What Is Infringement
Infringing someone’s patents can be very damaging to a business. It is illegal, can lead to litigation, and steep monetary penalties. If you set out to attain a patent, you most likely are aware of this and have chosen to protect your invention and yourself from liabilities that could follow otherwise. One thing, however, to keep in mind when seeking a patent or after attaining a patent is that your issued patent is a specific document that protects on a certain set of matters. It will not clear you or your business from all liability attached to your product regarding infringement of another creator’s work. There are both direct and indirect matters we recommend you factor into your intellectual property strategy.
Let’s recap, infringement is the use of another entities protected invention without permission of that entity. While this is straight forward enough to seem simple, in the real world the complexities of patent infringement can be complicated and confusing.
Most people think of infringement as “direct infringement” which is use of the patent holder’s product without permission. If you make “Widget A” marked with patented on it and I start making and selling “Widget A” without your consent. However, other forms of infringement are just as destructive. For example, a patent may provide broader coverage than a specific embodiment of an invention and may cover a variety of different variations of an invention. In another example, indirect infringement is a case where you do not infringe on another patent, but you aided or enticed the infringement in some way.
Someone who may be liable for indirect infringement could be a distributor, for instance, who is selling a device that directly violates another entity’s intellectual property (IP).
Let’s look at another common example of how an entity with a patent may violate someone else’s patent. Many inventors may feel that they are clear from infringing a patent when they file a patent on improvements to an existing product. Whether or not the patent is allowed by the United States Patent and Trademark Office (USPTO), a product that at its core is built on an existing product and then improves on that existing product may be infringing the original product.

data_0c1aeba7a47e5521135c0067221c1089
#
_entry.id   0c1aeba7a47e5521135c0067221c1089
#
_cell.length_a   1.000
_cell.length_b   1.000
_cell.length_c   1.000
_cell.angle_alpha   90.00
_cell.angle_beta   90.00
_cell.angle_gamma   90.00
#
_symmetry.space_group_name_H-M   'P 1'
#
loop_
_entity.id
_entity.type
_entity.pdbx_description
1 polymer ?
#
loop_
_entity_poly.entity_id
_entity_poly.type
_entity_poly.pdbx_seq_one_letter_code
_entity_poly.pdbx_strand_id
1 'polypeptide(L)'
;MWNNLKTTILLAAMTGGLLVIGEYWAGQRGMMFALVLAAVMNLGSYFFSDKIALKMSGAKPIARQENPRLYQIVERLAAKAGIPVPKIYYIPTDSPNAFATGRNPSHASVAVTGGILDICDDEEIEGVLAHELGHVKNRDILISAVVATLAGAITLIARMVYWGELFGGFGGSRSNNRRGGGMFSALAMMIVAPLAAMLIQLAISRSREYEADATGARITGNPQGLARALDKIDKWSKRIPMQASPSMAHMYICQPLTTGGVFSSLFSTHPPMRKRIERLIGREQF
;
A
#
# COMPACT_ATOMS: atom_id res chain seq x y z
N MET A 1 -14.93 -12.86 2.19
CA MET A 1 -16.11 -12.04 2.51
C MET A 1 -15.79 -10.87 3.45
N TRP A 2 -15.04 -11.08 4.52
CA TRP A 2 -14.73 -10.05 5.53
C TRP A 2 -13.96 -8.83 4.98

In determining infringement, a court may consider the use case of an invention, differentiation factors between products, and other factors to help determine to whom which patent rights are owned. This is another reason patent searches and other analysis performed by both you and your attorney are integral parts of your application process.
It is also important as your business grows and changes that you do not make alterations outside of your patent that would lead your company to infringe on existing patents. As mentioned above, your patent is for a very specific set of features and uses. Adding features to or changing the design of a product may affect how a court will view your current product as well as your competitors. This is not to say that you should avoid making improvements to stay competitive, this is just a reminder to be careful and strategic of your business. Remember some of the alterations you may have made yourself were differentiators from existing products, so it is important you continue making those considerations as you release future iterations of your product.
Finally, another place to pay close attention to regarding patent infringement is your product distribution chain. On one side, your patent may use a part in manufacturing that is protected by someone in your supply chain. Without that entity’s permission, your product may infringe the manufacture’s patent. In simpler words, yes, you can infringe the patents of a manufacturer or supplier you have been purchasing your product from. Even if it sounds like ridiculous, it has happened before. To avoid this issue, it is worth ensuring any agreements with a manufacturer or supplier includes the ability to utilize their patents in the manufacturing of your products from them and/or the purchase of any products from them.
While this article is not a comprehensive coverage of all potential dangers to navigate as a business, these are some of the danger that you should consider. If a company sends you a Cease and Desist letter or any other claims that you are infringing on their intellectual property, whether or not you feel that you are infringing their IP, reach out to an patent litigation attorney to understand the potential issues and dangers associated with the letter. Feel free to check out our litigation services that range from flat fees to hourly rates. If you do not have a patent but would like to find out how you can protect your inventions, please reach out and schedule a free strategy session with us so we can help protect and grow your business.
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